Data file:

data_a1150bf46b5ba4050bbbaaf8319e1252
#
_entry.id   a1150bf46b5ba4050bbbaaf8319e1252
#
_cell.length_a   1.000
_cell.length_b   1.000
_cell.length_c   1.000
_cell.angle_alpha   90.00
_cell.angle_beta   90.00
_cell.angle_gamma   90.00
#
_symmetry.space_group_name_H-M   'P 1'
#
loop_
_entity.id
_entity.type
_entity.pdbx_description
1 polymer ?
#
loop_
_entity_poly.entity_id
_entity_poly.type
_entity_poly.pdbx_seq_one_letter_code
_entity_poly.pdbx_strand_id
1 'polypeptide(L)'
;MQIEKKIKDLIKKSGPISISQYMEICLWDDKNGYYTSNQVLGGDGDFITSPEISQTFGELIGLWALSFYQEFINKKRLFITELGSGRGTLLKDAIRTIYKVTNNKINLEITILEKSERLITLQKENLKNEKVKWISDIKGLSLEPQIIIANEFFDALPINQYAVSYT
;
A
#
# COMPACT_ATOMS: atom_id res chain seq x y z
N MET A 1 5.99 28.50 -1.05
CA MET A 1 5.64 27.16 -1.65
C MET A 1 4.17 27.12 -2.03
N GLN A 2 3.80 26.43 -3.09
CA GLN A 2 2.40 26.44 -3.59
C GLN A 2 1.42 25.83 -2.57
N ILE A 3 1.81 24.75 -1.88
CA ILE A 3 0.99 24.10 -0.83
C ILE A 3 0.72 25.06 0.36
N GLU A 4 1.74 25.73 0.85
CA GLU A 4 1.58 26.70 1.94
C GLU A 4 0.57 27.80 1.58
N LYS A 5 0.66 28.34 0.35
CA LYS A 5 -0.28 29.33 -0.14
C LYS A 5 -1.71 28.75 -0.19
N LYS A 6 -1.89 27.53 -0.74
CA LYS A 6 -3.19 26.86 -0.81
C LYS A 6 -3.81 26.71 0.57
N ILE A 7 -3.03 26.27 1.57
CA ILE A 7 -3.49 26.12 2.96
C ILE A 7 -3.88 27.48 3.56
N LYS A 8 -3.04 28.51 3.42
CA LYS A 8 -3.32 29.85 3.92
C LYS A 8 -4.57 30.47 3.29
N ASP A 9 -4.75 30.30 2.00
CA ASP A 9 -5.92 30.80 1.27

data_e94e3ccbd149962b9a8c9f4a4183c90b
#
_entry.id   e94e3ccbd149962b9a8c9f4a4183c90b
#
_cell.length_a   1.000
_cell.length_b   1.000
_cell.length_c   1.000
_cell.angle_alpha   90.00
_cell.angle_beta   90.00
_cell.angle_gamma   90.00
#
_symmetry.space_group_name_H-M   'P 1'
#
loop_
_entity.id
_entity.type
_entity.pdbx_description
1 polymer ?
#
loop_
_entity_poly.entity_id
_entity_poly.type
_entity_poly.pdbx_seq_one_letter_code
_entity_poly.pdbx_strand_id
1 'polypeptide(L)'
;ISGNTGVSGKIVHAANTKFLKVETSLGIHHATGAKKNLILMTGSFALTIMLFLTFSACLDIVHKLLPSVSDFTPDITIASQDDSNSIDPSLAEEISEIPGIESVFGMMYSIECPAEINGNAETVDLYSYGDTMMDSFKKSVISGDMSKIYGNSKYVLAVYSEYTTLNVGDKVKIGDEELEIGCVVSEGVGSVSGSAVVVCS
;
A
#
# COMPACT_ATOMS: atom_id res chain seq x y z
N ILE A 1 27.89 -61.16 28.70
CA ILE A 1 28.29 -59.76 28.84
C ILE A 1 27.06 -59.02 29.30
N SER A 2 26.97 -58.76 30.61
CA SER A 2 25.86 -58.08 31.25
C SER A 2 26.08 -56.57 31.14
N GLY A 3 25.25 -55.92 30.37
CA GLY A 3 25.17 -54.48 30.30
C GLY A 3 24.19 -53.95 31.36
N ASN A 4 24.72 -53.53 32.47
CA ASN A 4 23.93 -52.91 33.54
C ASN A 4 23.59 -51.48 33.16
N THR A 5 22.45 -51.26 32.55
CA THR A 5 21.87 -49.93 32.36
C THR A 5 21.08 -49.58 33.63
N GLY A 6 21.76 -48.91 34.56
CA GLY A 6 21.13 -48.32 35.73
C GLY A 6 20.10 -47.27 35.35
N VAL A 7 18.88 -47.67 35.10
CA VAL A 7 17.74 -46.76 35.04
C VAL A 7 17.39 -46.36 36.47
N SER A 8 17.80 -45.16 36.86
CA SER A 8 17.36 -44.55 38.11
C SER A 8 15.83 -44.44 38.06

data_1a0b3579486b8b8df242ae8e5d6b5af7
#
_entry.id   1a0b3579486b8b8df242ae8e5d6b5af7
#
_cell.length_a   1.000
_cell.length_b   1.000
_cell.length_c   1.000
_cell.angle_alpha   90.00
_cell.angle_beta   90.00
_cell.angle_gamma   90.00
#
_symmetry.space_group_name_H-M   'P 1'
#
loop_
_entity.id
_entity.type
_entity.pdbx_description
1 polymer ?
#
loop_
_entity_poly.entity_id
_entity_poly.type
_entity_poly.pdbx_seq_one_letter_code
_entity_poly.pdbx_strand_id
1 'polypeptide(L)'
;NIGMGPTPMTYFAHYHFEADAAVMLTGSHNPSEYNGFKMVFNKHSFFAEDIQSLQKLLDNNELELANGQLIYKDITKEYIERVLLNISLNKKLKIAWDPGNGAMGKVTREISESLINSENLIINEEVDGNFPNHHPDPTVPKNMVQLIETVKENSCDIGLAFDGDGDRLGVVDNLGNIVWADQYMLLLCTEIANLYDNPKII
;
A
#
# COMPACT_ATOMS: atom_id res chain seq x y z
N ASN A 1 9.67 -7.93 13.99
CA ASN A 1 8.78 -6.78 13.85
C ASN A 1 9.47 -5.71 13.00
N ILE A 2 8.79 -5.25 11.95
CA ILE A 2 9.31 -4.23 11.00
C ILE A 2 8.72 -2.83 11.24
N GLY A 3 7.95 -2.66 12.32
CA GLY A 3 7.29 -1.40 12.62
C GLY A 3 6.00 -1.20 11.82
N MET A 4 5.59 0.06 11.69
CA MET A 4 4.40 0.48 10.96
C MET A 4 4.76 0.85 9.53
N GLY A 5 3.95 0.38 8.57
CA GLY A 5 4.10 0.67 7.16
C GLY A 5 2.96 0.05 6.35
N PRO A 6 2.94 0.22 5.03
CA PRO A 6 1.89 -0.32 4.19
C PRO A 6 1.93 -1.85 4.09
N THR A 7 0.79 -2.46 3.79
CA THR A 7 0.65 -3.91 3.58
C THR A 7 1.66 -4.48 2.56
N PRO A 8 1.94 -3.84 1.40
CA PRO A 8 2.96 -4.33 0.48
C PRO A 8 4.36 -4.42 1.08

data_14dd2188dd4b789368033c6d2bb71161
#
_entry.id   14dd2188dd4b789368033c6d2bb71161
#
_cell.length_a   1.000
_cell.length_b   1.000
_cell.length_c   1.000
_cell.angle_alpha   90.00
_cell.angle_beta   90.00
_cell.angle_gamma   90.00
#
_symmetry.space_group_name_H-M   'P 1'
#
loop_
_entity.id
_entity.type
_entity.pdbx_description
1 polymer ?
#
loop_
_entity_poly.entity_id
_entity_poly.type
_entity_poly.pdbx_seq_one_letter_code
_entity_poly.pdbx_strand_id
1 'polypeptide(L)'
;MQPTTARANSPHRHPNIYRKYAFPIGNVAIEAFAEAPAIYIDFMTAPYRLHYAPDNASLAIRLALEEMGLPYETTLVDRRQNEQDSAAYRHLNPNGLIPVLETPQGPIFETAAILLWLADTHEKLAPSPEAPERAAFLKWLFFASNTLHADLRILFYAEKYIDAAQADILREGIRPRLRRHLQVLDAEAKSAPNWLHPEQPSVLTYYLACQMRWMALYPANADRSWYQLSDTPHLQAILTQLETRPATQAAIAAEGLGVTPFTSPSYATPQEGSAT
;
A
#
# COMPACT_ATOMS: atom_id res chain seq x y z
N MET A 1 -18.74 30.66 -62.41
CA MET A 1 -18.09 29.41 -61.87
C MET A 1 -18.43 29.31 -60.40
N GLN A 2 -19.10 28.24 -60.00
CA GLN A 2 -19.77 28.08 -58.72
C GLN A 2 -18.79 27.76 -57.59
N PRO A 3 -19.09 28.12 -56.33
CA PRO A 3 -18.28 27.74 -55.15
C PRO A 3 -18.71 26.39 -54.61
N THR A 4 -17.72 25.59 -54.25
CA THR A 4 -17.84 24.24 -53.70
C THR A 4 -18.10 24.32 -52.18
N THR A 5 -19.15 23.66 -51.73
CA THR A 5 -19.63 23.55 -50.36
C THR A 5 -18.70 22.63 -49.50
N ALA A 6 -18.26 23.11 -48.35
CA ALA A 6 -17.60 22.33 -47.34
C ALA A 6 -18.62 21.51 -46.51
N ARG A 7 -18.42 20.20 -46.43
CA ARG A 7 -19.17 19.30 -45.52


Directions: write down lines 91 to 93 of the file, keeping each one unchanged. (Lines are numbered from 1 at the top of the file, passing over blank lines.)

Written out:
CA SER A 2 25.86 -58.08 31.25
C SER A 2 26.08 -56.57 31.14
N GLY A 3 25.25 -55.92 30.37